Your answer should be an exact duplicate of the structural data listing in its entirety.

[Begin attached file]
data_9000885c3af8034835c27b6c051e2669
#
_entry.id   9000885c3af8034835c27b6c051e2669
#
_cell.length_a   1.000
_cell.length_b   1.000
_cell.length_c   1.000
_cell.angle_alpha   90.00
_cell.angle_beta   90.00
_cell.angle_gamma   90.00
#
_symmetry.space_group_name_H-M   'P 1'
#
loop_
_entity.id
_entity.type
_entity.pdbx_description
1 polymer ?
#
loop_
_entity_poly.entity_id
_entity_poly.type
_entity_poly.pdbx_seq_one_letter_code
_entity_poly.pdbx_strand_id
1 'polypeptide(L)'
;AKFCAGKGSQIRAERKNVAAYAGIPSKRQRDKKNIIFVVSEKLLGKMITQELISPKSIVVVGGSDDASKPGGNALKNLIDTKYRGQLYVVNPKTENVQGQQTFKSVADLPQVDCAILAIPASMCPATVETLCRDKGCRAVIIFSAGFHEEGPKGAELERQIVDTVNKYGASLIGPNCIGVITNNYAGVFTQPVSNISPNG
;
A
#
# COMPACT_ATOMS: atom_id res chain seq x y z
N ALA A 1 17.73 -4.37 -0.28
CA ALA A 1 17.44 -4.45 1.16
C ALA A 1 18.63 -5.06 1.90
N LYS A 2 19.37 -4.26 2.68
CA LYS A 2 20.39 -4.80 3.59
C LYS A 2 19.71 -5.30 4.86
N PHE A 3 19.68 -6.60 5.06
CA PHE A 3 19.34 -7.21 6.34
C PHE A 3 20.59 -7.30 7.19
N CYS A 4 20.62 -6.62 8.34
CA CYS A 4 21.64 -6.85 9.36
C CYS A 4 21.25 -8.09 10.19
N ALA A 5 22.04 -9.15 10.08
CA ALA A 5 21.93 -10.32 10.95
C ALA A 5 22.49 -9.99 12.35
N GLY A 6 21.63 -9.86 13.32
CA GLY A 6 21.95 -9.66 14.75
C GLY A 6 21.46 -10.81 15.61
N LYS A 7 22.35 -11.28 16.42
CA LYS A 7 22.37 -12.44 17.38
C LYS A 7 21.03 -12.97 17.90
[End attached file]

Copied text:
data_9000885c3af8034835c27b6c051e2669
#
_entry.id   9000885c3af8034835c27b6c051e2669
#
_cell.length_a   1.000
_cell.length_b   1.000
_cell.length_c   1.000
_cell.angle_alpha   90.00
_cell.angle_beta   90.00
_cell.angle_gamma   90.00
#
_symmetry.space_group_name_H-M   'P 1'
#
loop_
_entity.id
_entity.type
_entity.pdbx_description
1 polymer ?
#
loop_
_entity_poly.entity_id
_entity_poly.type
_entity_poly.pdbx_seq_one_letter_code
_entity_poly.pdbx_strand_id
1 'polypeptide(L)'
;AKFCAGKGSQIRAERKNVAAYAGIPSKRQRDKKNIIFVVSEKLLGKMITQELISPKSIVVVGGSDDASKPGGNALKNLIDTKYRGQLYVVNPKTENVQGQQTFKSVADLPQVDCAILAIPASMCPATVETLCRDKGCRAVIIFSAGFHEEGPKGAELERQIVDTVNKYGASLIGPNCIGVITNNYAGVFTQPVSNISPNG
;
A
#
# COMPACT_ATOMS: atom_id res chain seq x y z
N ALA A 1 17.73 -4.37 -0.28
CA ALA A 1 17.44 -4.45 1.16
C ALA A 1 18.63 -5.06 1.90
N LYS A 2 19.37 -4.26 2.68
CA LYS A 2 20.39 -4.80 3.59
C LYS A 2 19.71 -5.30 4.86
N PHE A 3 19.68 -6.60 5.06
CA PHE A 3 19.34 -7.21 6.34
C PHE A 3 20.59 -7.30 7.19
N CYS A 4 20.62 -6.62 8.34
CA CYS A 4 21.64 -6.85 9.36
C CYS A 4 21.25 -8.09 10.19
N ALA A 5 22.04 -9.15 10.08
CA ALA A 5 21.93 -10.32 10.95
C ALA A 5 22.49 -9.99 12.35
N GLY A 6 21.63 -9.86 13.32
CA GLY A 6 21.95 -9.66 14.75
C GLY A 6 21.46 -10.81 15.61
N LYS A 7 22.35 -11.28 16.42
CA LYS A 7 22.37 -12.44 17.38
C LYS A 7 21.03 -12.97 17.90